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Report of the Comptroller, 1997-98
Volume 197, Page 2   View pdf image (33K)
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Heading for Annapolis

The first and
only pause in
Goldstein's
government
career came
shortly after
Pearl Harbor,
when the
29-year-old
legislator
enlisted in the
United States
Marine Corps


Louis L. Goldstein served as President of
Photo by M.E. Warren
The Louis Goldstein political
legend started in 1938, when the 25-
year-old law school graduate ignored
Democratic party officials who told
him he was too young to run for
offiice and launched a grass roots
campaign for a Maryland House of
Delegates seat representing his native
Calvert County in rural southern
Maryland. He sowed the seeds of
victory by knocking on virtually every
door in the county. When the votes
were counted, Louis Lazarus Goldstein
was headed for Annapolis.
The first - and only - pause in
Goldstein's state government career
came shortly after the attack on Pearl
Harbor, when the 29-year-old legislator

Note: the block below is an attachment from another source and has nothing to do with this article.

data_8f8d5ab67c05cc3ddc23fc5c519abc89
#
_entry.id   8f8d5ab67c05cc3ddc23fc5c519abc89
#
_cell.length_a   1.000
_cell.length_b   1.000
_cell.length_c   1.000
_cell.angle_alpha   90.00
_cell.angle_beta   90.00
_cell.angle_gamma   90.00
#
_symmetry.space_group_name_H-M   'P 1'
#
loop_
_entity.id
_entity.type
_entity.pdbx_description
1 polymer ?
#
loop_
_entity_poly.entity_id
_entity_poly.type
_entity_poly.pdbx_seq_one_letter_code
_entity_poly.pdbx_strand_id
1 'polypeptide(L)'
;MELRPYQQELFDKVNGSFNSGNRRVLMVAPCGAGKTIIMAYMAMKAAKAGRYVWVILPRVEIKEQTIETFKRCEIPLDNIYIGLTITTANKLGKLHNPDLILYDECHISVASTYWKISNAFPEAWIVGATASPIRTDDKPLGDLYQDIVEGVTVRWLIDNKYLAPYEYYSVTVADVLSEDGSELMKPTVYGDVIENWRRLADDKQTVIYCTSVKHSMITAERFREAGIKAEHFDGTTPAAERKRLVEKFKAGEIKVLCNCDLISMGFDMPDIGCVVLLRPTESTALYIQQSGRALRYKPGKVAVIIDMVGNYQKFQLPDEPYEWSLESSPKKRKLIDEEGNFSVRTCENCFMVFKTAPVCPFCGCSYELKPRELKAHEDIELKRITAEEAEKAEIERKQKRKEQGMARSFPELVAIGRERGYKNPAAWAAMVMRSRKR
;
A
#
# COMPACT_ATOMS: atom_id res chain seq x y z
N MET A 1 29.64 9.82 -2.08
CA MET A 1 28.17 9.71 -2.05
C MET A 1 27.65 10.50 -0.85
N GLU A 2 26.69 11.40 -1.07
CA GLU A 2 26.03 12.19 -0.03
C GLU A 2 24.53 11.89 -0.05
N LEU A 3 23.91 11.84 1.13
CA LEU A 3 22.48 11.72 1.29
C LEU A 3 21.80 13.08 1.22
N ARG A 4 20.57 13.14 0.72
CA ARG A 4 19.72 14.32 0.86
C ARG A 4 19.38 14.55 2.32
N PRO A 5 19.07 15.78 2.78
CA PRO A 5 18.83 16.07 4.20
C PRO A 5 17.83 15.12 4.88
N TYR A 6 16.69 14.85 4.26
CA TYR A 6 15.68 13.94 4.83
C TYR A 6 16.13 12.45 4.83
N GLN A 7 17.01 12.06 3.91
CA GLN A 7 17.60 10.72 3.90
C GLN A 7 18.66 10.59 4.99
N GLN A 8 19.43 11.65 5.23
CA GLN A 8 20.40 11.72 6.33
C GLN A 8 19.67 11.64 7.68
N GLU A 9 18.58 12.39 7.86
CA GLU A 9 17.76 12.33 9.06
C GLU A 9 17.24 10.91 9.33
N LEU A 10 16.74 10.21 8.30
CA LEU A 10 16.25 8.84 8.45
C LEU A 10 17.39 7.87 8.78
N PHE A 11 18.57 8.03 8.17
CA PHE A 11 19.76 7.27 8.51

enlisted in the United States Marine
Corps. His service in the Pacific
Theater included a stint on General
Douglas MacArthur's staff investigat-
ing Japanese war crimes in the
Philippine Islands after the war ended.
Louis Goldstein resumed his political
career with a victory in the 1946 state
Senate election, the start of a 12-year
career which included four years as
2


the Maryland Senate from 1955-1959.
majority floor leader and four years as
senate president.
But it was as comptroller, a job
with statewide visibility and unique
responsibilities, that Goldstein
found his calling - and his job for life.
Most state comptrollers handle
accounting and payroll functions, but
the Maryland comptroller does that
and more, serving as state revenue
commissioner, managing state
government's largest data processing
center that serves most state agencies,
and regulating the sensitive alcoholic
beverage, cigarette, and motor fuel
industries. Maryland's comptroller
also serves with the governor and state
treasurer on the Board of Public
Works, Maryland's highest administra-
tive body, and as chair of the Board of
Revenue Estimates, overseeing revenue
tracking and forecasting. It's a huge
job, one that Louis Goldstein tackled
with what Marylanders would soon
come to know as his trademark energy
and enthusiasm. He won the first often
elections to the post in 1958.


 
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Report of the Comptroller, 1997-98
Volume 197, Page 2   View pdf image (33K)
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  << PREVIOUS  NEXT >>


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